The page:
Could that kind of thinking not prompt Iranian leaders, living in a self-imposed cocoon, to conclude that the risk might be worth the reward?
Was their recruitment of young Iranian boys as would-be bomb sappers in the eight-year war with Iraq, and armed only with plastic keys to enter "heaven" and the awaiting 72 virgins, the behavior of a "rational" government?
Was the plot to blow up a Washington restaurant and kill the Saudi ambassador to the U.S. the thinking of a predictable regime?
Second, Waltz's confidence that there would be no "landslide" of proliferation in the Middle East if Iran goes nuclear is belied by the facts.
He totally ignores the regional context. There is no mention of the critically important Shiite-Sunni rivalry. He inexplicably fails to note the panic in neighboring Arab countries, documented in Wikileaks and elsewhere, about the prospect of an Iranian nuclear bomb.
Is it conceivable that Saudi Arabia, the United Arab Emirates, and, for that matter, Turkey would sit idly by and watch neighboring Iran become a nuclear power without following suit -- and with all the attendant consequences?
The prospect of such a neighborhood hegemon sends shivers up the spines of everyone in the region, save Iran's few friends, such as Bashar al-Assad's Syria, and those already too "Finlandized" by Iran's growing assertiveness to speak up.
And, speaking of proliferation, Waltz unconvincingly dismisses the possibility of Iran passing along its nuclear technology to terrorist groups, and entirely ignores the prospect of Tehran sharing nuclear tidbits with state actors, such as Hugo Chavez's Venezuela.
Third, Israel's nuclear arsenal, believed to have been developed over 50 years ago, has not created the strategic imbalance that Waltz suggests needs recalibrating.
Indeed, that reported arsenal neither stopped Egypt and Syria from provoking war in 1967, nor launching a surprise attack against Israel in 1973.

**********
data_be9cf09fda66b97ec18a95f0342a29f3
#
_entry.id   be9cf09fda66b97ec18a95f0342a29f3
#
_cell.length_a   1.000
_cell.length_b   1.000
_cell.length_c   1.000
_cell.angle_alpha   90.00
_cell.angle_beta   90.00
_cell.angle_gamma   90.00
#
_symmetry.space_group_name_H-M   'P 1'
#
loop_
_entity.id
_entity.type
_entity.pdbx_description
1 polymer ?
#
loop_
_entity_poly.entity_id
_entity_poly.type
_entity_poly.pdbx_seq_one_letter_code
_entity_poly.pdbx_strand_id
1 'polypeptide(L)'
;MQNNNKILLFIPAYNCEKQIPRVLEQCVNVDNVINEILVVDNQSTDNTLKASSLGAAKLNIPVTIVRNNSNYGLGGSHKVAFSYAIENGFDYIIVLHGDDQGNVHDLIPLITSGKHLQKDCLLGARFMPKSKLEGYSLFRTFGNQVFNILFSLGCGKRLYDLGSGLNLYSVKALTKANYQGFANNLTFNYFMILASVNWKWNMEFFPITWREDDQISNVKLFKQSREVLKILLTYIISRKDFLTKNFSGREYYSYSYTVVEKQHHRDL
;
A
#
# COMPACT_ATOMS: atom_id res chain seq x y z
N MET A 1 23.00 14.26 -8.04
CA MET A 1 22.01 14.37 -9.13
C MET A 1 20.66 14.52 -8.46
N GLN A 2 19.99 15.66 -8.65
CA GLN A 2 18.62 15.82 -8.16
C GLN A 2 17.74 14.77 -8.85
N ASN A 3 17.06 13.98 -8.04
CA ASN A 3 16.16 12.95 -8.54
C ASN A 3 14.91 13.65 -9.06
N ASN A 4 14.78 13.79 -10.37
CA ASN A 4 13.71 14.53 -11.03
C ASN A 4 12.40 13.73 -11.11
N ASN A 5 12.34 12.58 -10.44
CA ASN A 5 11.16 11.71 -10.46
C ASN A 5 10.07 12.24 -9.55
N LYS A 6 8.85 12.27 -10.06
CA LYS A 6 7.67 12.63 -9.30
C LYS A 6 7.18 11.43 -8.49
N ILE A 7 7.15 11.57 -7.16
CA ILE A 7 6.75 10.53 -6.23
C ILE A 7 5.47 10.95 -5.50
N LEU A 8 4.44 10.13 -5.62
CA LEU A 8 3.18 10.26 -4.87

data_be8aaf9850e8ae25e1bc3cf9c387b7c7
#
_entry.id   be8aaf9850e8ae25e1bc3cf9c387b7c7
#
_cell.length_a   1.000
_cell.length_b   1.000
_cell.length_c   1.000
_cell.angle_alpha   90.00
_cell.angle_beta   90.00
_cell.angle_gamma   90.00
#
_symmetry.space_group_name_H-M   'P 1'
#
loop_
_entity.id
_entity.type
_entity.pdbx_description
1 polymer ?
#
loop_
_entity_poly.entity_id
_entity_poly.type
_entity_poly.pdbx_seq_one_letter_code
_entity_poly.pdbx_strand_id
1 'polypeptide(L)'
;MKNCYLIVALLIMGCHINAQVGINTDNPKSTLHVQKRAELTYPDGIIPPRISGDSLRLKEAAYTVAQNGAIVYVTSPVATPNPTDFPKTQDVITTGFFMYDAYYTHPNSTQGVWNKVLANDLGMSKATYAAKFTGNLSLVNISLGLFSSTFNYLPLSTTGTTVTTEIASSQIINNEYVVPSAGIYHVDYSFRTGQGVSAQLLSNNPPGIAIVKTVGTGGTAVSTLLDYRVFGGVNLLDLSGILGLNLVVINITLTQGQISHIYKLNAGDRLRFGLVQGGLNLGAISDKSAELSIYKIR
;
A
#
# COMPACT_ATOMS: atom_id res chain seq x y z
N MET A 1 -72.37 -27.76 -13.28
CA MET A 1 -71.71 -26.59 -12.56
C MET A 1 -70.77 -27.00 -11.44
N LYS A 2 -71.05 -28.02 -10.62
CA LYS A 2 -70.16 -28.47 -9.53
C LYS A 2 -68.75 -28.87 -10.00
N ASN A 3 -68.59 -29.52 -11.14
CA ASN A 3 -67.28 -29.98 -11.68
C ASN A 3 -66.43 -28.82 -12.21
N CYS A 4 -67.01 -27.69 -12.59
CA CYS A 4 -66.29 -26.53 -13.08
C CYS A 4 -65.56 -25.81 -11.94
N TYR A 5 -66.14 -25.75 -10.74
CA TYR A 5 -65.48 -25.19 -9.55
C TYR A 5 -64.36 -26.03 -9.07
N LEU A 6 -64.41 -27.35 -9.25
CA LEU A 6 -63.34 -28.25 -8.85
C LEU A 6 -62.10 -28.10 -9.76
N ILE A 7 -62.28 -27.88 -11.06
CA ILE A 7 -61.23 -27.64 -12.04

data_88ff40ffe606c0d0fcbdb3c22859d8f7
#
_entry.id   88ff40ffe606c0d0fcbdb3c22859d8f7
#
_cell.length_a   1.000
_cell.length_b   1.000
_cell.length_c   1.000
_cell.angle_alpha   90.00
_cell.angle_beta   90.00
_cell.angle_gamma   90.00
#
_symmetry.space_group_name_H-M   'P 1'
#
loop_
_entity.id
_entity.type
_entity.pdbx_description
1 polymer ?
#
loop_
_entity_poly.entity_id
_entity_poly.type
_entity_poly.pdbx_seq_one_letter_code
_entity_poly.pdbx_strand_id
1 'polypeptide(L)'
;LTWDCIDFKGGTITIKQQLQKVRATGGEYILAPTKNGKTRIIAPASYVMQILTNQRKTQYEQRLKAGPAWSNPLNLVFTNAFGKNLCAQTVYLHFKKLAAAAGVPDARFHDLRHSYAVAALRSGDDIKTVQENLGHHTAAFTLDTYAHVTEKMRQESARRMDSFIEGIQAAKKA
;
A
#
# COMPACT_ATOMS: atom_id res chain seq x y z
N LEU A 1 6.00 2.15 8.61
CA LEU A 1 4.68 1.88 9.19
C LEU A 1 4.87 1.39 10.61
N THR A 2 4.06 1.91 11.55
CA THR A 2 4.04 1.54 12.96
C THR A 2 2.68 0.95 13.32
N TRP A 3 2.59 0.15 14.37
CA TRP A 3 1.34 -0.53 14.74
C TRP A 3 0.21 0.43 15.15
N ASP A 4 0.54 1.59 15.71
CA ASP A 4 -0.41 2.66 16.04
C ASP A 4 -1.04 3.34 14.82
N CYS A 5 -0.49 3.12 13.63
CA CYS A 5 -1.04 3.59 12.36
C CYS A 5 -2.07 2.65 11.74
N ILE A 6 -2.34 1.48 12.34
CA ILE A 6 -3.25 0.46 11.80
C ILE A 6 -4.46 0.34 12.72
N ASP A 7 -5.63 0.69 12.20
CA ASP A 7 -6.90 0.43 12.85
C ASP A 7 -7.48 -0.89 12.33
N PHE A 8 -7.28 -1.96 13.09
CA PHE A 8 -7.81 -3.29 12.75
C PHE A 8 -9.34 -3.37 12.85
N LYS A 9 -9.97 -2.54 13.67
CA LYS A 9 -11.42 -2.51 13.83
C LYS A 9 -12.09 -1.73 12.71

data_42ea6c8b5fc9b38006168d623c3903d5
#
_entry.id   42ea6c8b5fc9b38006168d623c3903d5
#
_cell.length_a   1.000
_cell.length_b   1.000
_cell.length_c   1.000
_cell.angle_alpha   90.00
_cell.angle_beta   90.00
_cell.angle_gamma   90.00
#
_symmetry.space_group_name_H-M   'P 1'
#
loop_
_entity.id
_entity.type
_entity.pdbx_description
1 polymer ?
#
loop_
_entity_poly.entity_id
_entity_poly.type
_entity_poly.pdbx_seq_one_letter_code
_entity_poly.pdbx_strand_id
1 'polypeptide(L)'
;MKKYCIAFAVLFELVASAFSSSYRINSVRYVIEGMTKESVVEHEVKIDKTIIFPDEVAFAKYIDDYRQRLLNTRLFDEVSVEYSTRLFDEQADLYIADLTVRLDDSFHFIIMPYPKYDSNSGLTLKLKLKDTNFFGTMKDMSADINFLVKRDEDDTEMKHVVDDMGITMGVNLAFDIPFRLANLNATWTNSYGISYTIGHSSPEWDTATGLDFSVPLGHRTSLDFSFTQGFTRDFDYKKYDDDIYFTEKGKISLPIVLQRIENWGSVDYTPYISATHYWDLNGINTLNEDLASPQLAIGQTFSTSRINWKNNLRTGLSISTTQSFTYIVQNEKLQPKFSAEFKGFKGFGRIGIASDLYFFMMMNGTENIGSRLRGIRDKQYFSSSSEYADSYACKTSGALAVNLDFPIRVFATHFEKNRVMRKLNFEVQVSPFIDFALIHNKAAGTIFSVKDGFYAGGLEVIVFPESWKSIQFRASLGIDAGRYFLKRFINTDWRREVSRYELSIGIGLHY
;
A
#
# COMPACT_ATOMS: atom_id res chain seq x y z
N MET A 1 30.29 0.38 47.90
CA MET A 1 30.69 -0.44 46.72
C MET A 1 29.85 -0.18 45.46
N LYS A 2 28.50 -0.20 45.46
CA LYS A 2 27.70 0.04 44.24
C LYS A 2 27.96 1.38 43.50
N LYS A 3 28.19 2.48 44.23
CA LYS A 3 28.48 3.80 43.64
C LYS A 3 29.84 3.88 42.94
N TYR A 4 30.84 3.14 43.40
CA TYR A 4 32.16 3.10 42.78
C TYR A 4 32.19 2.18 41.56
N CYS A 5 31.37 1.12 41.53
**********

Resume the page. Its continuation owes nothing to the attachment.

Nor did it halt the PLO from waging its terrorism campaign.
Nor did it dissuade Hamas and Islamic Jihad from firing thousands of missiles and rockets at Israel.
Nor did it block Hezbollah from triggering a war with Israel from its redoubt in Lebanon.
Moreover, unlike Iran, Israel has never threatened another nation with extinction.
Thus, to put Israel and Iran in the same boat, as Waltz does, is utterly irresponsible.
And finally, Waltz calls for the continuation of diplomacy with Iran and the end of sanctions. Huh?
Drop the sanctions, as Waltz suggests, and we will have precisely the outcome he invites -- a nuclear-armed, chest-thumping Iran, convinced, not without good reason, that it had masterfully manipulated a gullible world. At that point, what useful purpose could diplomacy serve?
As the P5+1 faces the growing prospect of failed talks with Iran, there will doubtless be more calls from the likes of Waltz for some dramatic accommodation with Tehran.
Nothing could be more dangerous for regional and global stability.
And nothing would better prove our inability to learn the lessons of history than, to borrow from the title of Barbara Tuchman's book, such a march of folly.